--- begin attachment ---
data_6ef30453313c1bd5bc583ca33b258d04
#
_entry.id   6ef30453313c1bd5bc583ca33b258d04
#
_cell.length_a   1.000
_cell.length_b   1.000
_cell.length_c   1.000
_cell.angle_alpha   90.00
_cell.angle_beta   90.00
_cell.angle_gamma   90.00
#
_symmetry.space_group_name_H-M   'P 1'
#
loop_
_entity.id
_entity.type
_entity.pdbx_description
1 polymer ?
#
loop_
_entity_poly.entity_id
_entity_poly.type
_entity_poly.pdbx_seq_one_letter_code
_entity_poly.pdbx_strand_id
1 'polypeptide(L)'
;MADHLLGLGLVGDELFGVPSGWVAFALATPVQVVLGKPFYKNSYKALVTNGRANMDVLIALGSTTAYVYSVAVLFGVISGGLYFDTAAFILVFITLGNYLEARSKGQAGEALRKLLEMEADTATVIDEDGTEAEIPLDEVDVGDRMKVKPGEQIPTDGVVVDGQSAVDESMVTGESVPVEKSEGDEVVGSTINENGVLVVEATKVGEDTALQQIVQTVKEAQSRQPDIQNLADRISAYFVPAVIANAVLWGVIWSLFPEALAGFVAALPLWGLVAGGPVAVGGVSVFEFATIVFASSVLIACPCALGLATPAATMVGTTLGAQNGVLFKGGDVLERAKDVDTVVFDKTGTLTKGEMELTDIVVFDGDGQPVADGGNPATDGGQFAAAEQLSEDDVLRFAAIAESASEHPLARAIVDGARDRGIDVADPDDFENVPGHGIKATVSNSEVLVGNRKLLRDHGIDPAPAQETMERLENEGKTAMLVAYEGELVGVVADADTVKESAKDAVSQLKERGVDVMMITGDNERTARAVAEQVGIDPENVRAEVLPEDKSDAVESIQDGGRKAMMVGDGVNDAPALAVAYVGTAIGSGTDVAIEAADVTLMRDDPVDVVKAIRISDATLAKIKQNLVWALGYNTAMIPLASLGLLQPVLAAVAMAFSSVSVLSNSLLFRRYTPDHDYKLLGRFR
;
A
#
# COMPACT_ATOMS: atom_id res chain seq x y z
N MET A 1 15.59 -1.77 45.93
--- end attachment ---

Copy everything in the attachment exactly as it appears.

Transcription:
data_6ef30453313c1bd5bc583ca33b258d04
#
_entry.id   6ef30453313c1bd5bc583ca33b258d04
#
_cell.length_a   1.000
_cell.length_b   1.000
_cell.length_c   1.000
_cell.angle_alpha   90.00
_cell.angle_beta   90.00
_cell.angle_gamma   90.00
#
_symmetry.space_group_name_H-M   'P 1'
#
loop_
_entity.id
_entity.type
_entity.pdbx_description
1 polymer ?
#
loop_
_entity_poly.entity_id
_entity_poly.type
_entity_poly.pdbx_seq_one_letter_code
_entity_poly.pdbx_strand_id
1 'polypeptide(L)'
;MADHLLGLGLVGDELFGVPSGWVAFALATPVQVVLGKPFYKNSYKALVTNGRANMDVLIALGSTTAYVYSVAVLFGVISGGLYFDTAAFILVFITLGNYLEARSKGQAGEALRKLLEMEADTATVIDEDGTEAEIPLDEVDVGDRMKVKPGEQIPTDGVVVDGQSAVDESMVTGESVPVEKSEGDEVVGSTINENGVLVVEATKVGEDTALQQIVQTVKEAQSRQPDIQNLADRISAYFVPAVIANAVLWGVIWSLFPEALAGFVAALPLWGLVAGGPVAVGGVSVFEFATIVFASSVLIACPCALGLATPAATMVGTTLGAQNGVLFKGGDVLERAKDVDTVVFDKTGTLTKGEMELTDIVVFDGDGQPVADGGNPATDGGQFAAAEQLSEDDVLRFAAIAESASEHPLARAIVDGARDRGIDVADPDDFENVPGHGIKATVSNSEVLVGNRKLLRDHGIDPAPAQETMERLENEGKTAMLVAYEGELVGVVADADTVKESAKDAVSQLKERGVDVMMITGDNERTARAVAEQVGIDPENVRAEVLPEDKSDAVESIQDGGRKAMMVGDGVNDAPALAVAYVGTAIGSGTDVAIEAADVTLMRDDPVDVVKAIRISDATLAKIKQNLVWALGYNTAMIPLASLGLLQPVLAAVAMAFSSVSVLSNSLLFRRYTPDHDYKLLGRFR
;
A
#
# COMPACT_ATOMS: atom_id res chain seq x y z
N MET A 1 15.59 -1.77 45.93